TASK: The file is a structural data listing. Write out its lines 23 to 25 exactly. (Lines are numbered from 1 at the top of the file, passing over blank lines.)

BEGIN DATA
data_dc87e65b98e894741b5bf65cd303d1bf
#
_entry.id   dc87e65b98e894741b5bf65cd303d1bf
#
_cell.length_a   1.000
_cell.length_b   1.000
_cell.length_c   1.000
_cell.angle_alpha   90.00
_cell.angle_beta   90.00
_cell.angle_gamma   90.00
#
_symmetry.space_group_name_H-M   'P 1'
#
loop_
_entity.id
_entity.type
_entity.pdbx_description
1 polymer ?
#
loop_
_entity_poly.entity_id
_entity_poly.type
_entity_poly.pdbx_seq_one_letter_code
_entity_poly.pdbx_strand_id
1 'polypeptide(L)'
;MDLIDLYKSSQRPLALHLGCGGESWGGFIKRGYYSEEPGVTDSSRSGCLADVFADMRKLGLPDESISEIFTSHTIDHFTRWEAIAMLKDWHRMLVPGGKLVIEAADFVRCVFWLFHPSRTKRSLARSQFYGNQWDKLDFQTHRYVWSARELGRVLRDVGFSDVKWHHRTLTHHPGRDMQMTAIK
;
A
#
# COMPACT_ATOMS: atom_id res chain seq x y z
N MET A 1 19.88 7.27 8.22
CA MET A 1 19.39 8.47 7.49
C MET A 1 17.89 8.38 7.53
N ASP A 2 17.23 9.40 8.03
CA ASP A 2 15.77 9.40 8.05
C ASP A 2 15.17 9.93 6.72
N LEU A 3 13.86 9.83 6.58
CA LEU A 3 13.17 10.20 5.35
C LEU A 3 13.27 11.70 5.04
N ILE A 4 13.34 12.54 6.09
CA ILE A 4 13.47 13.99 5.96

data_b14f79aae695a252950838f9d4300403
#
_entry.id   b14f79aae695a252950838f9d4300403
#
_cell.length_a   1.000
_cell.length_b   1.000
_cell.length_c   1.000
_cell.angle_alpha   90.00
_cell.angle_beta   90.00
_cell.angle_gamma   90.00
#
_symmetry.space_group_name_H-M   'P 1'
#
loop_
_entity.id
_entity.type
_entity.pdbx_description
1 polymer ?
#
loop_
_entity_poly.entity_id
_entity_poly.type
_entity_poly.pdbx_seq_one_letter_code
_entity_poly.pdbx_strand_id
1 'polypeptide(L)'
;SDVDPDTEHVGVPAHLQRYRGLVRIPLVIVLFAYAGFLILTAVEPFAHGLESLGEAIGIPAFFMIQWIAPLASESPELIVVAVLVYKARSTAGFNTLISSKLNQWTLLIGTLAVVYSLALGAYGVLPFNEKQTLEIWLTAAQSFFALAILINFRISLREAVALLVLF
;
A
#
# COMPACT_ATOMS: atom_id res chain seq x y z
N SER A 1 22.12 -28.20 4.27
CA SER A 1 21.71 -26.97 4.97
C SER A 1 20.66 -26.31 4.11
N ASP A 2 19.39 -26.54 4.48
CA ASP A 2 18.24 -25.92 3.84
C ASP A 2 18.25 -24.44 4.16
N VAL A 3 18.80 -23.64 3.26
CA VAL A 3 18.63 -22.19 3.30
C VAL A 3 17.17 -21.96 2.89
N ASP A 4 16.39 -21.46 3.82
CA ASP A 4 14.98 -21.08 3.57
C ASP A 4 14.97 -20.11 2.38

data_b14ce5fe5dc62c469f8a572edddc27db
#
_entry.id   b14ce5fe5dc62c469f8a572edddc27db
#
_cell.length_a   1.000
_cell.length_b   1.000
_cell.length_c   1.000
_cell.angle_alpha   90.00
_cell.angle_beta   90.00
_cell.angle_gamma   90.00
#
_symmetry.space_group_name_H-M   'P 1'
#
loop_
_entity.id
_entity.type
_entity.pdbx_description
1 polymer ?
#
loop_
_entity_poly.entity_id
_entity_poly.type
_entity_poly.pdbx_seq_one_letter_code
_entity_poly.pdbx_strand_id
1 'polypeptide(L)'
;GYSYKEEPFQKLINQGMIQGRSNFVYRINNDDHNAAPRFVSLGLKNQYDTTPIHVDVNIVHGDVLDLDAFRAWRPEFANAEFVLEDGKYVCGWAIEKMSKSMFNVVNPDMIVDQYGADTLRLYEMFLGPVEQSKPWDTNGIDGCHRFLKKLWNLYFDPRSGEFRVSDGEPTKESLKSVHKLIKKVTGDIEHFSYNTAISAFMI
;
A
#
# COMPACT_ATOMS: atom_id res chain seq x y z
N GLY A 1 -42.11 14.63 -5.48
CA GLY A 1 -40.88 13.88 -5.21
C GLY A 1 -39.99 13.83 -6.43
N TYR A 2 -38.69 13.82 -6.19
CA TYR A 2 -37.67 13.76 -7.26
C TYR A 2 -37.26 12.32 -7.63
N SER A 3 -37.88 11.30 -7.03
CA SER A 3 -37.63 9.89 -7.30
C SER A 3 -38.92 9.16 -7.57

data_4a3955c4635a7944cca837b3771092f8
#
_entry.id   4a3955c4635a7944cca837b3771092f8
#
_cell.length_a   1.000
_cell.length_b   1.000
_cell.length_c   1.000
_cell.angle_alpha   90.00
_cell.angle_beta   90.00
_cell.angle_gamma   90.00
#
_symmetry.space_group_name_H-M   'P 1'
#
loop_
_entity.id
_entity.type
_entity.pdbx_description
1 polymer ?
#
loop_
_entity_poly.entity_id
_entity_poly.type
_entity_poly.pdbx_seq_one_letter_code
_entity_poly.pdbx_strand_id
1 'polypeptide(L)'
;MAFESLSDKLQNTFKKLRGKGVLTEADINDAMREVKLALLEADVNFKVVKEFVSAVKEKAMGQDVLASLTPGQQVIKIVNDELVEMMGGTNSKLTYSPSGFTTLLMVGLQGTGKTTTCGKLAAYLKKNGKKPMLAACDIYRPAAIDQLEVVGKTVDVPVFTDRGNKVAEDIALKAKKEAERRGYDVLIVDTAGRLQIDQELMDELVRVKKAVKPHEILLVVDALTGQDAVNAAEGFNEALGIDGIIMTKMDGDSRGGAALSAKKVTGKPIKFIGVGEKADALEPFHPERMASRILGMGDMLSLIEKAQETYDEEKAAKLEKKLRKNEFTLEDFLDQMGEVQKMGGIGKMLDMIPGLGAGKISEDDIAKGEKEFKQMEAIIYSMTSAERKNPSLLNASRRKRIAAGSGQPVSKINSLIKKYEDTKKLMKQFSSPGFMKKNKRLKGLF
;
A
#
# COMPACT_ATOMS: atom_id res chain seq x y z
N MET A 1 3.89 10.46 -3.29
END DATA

_entity_poly.pdbx_seq_one_letter_code
_entity_poly.pdbx_strand_id
1 'polypeptide(L)'